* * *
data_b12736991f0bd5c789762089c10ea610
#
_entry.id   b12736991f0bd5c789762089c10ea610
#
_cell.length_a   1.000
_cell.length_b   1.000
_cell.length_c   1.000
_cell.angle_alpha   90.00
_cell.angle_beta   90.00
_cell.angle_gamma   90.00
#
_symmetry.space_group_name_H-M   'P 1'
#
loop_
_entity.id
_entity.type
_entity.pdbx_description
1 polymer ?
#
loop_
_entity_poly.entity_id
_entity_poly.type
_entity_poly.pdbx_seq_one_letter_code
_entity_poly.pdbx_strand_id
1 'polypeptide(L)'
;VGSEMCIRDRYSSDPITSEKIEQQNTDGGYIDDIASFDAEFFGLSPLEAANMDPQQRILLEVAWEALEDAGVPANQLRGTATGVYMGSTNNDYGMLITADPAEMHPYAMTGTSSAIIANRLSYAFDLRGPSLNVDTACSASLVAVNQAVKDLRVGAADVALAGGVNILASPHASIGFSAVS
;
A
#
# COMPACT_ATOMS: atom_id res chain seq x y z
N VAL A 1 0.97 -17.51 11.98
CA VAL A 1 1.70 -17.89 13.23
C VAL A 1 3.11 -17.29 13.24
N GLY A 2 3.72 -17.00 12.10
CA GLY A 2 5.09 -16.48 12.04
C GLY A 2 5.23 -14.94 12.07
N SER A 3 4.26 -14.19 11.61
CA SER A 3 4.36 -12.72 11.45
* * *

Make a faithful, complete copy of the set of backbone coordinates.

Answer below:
data_b12736991f0bd5c789762089c10ea610
#
_entry.id   b12736991f0bd5c789762089c10ea610
#
_cell.length_a   1.000
_cell.length_b   1.000
_cell.length_c   1.000
_cell.angle_alpha   90.00
_cell.angle_beta   90.00
_cell.angle_gamma   90.00
#
_symmetry.space_group_name_H-M   'P 1'
#
loop_
_entity.id
_entity.type
_entity.pdbx_description
1 polymer ?
#
loop_
_entity_poly.entity_id
_entity_poly.type
_entity_poly.pdbx_seq_one_letter_code
_entity_poly.pdbx_strand_id
1 'polypeptide(L)'
;VGSEMCIRDRYSSDPITSEKIEQQNTDGGYIDDIASFDAEFFGLSPLEAANMDPQQRILLEVAWEALEDAGVPANQLRGTATGVYMGSTNNDYGMLITADPAEMHPYAMTGTSSAIIANRLSYAFDLRGPSLNVDTACSASLVAVNQAVKDLRVGAADVALAGGVNILASPHASIGFSAVS
;
A
#
# COMPACT_ATOMS: atom_id res chain seq x y z
N VAL A 1 0.97 -17.51 11.98
CA VAL A 1 1.70 -17.89 13.23
C VAL A 1 3.11 -17.29 13.24
N GLY A 2 3.72 -17.00 12.10
CA GLY A 2 5.09 -16.48 12.04
C GLY A 2 5.23 -14.94 12.07
N SER A 3 4.26 -14.19 11.61
CA SER A 3 4.36 -12.72 11.45